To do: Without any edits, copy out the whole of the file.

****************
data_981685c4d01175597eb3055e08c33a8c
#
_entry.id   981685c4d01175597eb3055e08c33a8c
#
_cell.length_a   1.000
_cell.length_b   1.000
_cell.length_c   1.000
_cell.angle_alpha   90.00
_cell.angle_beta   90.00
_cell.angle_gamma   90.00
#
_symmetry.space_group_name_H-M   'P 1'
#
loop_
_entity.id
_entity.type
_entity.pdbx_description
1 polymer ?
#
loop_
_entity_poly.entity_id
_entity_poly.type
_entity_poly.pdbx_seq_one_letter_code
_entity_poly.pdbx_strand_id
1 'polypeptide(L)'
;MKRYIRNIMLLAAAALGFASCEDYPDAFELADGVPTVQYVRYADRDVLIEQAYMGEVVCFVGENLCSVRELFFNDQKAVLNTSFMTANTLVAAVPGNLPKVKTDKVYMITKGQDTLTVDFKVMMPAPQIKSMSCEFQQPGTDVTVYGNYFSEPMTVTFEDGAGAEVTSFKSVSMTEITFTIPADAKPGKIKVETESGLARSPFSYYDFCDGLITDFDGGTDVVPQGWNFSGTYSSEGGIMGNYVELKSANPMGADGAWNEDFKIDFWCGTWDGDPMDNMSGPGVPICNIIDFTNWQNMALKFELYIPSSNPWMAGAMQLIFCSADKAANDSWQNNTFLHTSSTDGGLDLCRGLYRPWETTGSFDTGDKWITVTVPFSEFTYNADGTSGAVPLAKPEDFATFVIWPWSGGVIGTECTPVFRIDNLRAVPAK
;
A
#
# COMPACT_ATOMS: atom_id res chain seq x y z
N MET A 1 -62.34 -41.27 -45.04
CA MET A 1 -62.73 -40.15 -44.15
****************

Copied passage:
data_981685c4d01175597eb3055e08c33a8c
#
_entry.id   981685c4d01175597eb3055e08c33a8c
#
_cell.length_a   1.000
_cell.length_b   1.000
_cell.length_c   1.000
_cell.angle_alpha   90.00
_cell.angle_beta   90.00
_cell.angle_gamma   90.00
#
_symmetry.space_group_name_H-M   'P 1'
#
loop_
_entity.id
_entity.type
_entity.pdbx_description
1 polymer ?
#
loop_
_entity_poly.entity_id
_entity_poly.type
_entity_poly.pdbx_seq_one_letter_code
_entity_poly.pdbx_strand_id
1 'polypeptide(L)'
;MKRYIRNIMLLAAAALGFASCEDYPDAFELADGVPTVQYVRYADRDVLIEQAYMGEVVCFVGENLCSVRELFFNDQKAVLNTSFMTANTLVAAVPGNLPKVKTDKVYMITKGQDTLTVDFKVMMPAPQIKSMSCEFQQPGTDVTVYGNYFSEPMTVTFEDGAGAEVTSFKSVSMTEITFTIPADAKPGKIKVETESGLARSPFSYYDFCDGLITDFDGGTDVVPQGWNFSGTYSSEGGIMGNYVELKSANPMGADGAWNEDFKIDFWCGTWDGDPMDNMSGPGVPICNIIDFTNWQNMALKFELYIPSSNPWMAGAMQLIFCSADKAANDSWQNNTFLHTSSTDGGLDLCRGLYRPWETTGSFDTGDKWITVTVPFSEFTYNADGTSGAVPLAKPEDFATFVIWPWSGGVIGTECTPVFRIDNLRAVPAK
;
A
#
# COMPACT_ATOMS: atom_id res chain seq x y z
N MET A 1 -62.34 -41.27 -45.04
CA MET A 1 -62.73 -40.15 -44.15